Last week compared his life with the disciples as a Shepherd caring for sheep. Today Jesus compares the church to the way branches grow from a Vine. Jesus himself is the stem of the vine and God is the Vinedresser.
In our Gospel today, we hear part of the conversation between Jesus and his disciples on the night of Maundy Thursday. Jesus compares himself to the true vine where his disciples are the branches. He tells his disciples to abide in him as he abides in them. His life, the Holy Spirit, is the sap which flows through the vine; stem and branches alike. This is an amazing thought; Jesus lives in us.
It is the same when we say, we believe in Christ’s resurrection; the new life of Jesus lives in us.
When we are baptised, we become part of Christ’s body; and when we share the bread and wine at the Communion, Christ’s body and blood become part of us. So when people say, “We want to see Jesus,” our answer can be, “Here I am!”
This thought is encouraging and terrifying at the same time. It is a great honour and privilege and it is a great responsibility as well. The only way people will meet Jesus is through us.
The vine shows that Christ’s life lives in us and supports us – the roots and stem of the vine carries the water and food to the branches so that the branch can bear fruit. All our good thoughts and actions come from God, through Christ, who is the root and stem of our existence. It’s good to know that our life is the same life that was in Christ, and that our spirit is the Holy Spirit who dwells in Christ and comes from God. It doesn’t matter how small the branch is, even the smallest twig will bear fruit if the life that flows in it comes from Jesus Christ.
The people who do not allow the life of Christ to live in them are compared to unproductive branches. They wither and die and their end is destruction. Those who choose to live unfruitful lives will end in nothing but dust and ashes in the same way that dead branches are gathered together and burnt.
People who are part of a community live and grow, while those who isolate themselves do not flourish. Our gospel makes it clear that Christ is the foundation of the church’s community, and that those who want to be part of Christ find the best expression of that in some form of Church gathering. It is possible to abide in Christ and the love of God while separated from other Christians, but the fullest expression of faith and the biggest crop of fruit come when we are part of a Christian community.
God removes the dead wood and prunes the branches so that their growth is healthy and productive. God is a skilled worker who knows when to cut and how much to prune. Cutting and pruning bring loss and pain to the vine, but good comes in the end – the vine is more vigorous and productive than before.
God’s pruning has nothing to do with human dying and death. Those who are part of the vine, like Peter Rinker and Albert Alan and Julian of Norwich, are part of the vine for ever. God’s pruning has very little to with disasters like the burning down of a church or the death of a charismatic pastor. Deaths and disasters will happen and they may shatter the lives of individuals and communities and when this happens God grieves with his people and his communities.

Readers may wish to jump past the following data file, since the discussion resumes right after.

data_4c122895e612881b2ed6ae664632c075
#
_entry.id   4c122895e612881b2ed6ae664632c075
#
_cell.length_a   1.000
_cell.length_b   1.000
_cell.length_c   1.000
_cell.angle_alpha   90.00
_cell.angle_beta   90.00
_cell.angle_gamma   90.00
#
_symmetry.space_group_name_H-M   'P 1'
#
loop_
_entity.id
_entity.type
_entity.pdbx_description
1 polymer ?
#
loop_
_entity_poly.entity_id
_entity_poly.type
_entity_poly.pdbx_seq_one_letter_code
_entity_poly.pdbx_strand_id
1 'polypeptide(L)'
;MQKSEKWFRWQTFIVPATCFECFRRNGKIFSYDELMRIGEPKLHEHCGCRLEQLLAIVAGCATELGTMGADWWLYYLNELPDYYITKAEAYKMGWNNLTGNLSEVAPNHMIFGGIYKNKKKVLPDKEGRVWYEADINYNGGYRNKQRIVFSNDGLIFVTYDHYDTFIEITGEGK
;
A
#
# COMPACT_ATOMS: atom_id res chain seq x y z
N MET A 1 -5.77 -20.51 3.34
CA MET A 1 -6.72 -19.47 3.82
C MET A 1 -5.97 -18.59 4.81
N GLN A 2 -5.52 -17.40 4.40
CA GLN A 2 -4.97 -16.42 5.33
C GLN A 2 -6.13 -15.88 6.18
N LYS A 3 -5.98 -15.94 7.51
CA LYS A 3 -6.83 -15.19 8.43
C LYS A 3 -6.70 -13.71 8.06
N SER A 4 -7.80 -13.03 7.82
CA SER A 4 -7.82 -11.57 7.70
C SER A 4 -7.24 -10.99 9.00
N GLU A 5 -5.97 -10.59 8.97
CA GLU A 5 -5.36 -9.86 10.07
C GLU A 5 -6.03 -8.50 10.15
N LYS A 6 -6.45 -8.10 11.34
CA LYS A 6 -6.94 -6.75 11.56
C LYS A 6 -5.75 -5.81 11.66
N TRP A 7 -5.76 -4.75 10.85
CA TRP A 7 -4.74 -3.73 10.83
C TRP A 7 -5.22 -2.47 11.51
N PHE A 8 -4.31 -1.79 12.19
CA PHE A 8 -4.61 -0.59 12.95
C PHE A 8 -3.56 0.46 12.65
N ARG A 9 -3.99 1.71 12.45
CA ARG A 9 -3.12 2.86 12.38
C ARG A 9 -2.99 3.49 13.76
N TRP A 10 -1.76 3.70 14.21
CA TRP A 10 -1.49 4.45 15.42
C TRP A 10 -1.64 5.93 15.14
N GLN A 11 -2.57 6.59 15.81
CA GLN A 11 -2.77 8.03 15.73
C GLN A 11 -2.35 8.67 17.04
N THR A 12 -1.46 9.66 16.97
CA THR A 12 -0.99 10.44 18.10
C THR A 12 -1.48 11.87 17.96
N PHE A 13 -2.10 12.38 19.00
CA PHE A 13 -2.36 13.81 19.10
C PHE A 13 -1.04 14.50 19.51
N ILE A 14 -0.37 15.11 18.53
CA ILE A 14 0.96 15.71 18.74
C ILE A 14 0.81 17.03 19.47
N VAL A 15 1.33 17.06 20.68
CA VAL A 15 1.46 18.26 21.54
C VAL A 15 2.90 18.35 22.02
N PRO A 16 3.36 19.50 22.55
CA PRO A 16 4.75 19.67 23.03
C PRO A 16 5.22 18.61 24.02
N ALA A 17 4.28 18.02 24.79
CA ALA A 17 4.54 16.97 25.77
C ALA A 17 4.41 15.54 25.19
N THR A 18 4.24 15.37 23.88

We can turn these disasters into opportunities. God knows that we need to mourn and to grieve. It is a right and Godly thing to do. It is when we start to resurrect our lives that the opportunities for pruning come.
Thank God we do not need a disaster to give us new life. Simply being part of the body of Christ is enough to start the pruning process. If we allow it, God will prune away all the things we do which are selfish or hurtful. If we allow it, God will prune away all that is wasteful and stupid in our lives. If we allow it, God will prune away all that is self indulgent and time-wasting.
If we allow God’s rich and abundant life to flow in us we will find ourselves achieving so much more in every part of our lives. The fruit of the spirit is love, joy, peace, patience, kindness, faithfulness, gentleness, and self-control. Imagine how the world of business, politics, education and the rest would be transformed by these fruits!
So let’s think about the future for a moment. We are about to leave the season of Easter and launch into the season of Pentecost which is the season of the Holy Spirit.
This will be the time to ask, “Where the life of Christ and the Spirit of God is moving in me and in my church. Where can God prune me and my church, and how can I use this as an opportunity to develop new shoots, new ideas and new fruits? And then what is the fruit that I am able to bear, what are the ministries that I can do and which I can support in my church?
And finally, what action will I take and encourage my church to take, so that God is glorified, God lives in us and God’s love is perfected in us?